From a crisis response standpoint, Amazon gets good marks for its quick reaction to the New York Times workplace culture story last week. CEO Jeff Bezos responded immediately with a well-constructed message to employees, and CCO Jay Carney went on CBS Morning News. Their response boiled down to this: They don't recognize the company the NYT described and wouldn't want to work at such a company. No apology; just, that's not who we are.
I'm sure Jeff and Jay were being sincere, and I hope they're right. I'm not in a position to say. But I will say this: corporate character matters. How employees are treated matters. How work gets done in your enterprise matters.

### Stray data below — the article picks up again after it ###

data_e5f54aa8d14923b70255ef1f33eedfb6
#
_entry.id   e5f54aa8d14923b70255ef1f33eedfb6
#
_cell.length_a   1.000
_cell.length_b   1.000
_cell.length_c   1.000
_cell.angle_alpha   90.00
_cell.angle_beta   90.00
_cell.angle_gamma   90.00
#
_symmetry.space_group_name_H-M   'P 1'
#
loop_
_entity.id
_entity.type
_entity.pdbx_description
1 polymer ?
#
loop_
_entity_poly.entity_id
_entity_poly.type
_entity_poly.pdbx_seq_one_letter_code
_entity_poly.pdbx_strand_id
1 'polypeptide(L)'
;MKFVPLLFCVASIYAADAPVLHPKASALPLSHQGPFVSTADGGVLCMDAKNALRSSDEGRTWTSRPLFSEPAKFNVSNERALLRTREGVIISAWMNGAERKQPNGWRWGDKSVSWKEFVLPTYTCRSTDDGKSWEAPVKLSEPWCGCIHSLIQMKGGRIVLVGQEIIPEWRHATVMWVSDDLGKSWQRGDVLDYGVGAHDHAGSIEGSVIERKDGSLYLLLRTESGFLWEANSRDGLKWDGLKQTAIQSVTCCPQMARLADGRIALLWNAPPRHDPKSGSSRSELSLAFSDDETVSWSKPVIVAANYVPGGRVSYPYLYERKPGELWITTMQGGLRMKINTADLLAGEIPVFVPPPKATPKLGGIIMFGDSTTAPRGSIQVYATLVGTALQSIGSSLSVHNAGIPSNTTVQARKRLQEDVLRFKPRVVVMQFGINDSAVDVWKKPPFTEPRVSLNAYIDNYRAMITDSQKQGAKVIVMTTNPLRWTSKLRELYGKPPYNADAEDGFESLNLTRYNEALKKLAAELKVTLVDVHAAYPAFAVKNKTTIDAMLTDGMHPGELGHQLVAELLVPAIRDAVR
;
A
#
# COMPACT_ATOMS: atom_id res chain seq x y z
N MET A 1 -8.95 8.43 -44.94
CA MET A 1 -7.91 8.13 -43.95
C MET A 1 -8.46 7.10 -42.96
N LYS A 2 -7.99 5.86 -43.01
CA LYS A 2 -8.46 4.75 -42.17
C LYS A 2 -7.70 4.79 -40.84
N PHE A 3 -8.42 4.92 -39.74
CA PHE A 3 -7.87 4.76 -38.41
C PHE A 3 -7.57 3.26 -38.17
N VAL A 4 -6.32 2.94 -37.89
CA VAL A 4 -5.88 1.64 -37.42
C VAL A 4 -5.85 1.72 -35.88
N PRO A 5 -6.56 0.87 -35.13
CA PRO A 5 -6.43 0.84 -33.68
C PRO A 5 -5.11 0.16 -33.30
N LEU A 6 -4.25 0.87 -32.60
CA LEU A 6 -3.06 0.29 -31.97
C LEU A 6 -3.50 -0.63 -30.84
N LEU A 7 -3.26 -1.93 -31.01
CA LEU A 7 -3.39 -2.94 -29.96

As the Page Model of Enterprise Communication posits, it's imperative that enterprises intentionally define their mission, purpose, values, culture, business model, strategy and brand – and that those definitions truly, truly play out in the actual behaviors of every employee, associate, partner and colleague in every action every single day. It's the only way to build an enterprise that authentically is deserving of trust.
Of course, even the best enterprises with the most focus on defining and activating corporate character will fall short. Mistakes will be made. Some people just won't get on board. It's how the enterprise responds to those mistakes and outliers that determines whether the defined character becomes the true character.
Are actions inconsistent with the values tolerated, or are they dealt with swiftly and directly? If the former, the entire character of the organization is at risk. Before you know it, you're Enron, with great values up on the wall and a culture completely at odds with the stated values.
Character is what you do, not what you say, and the true character will shine through.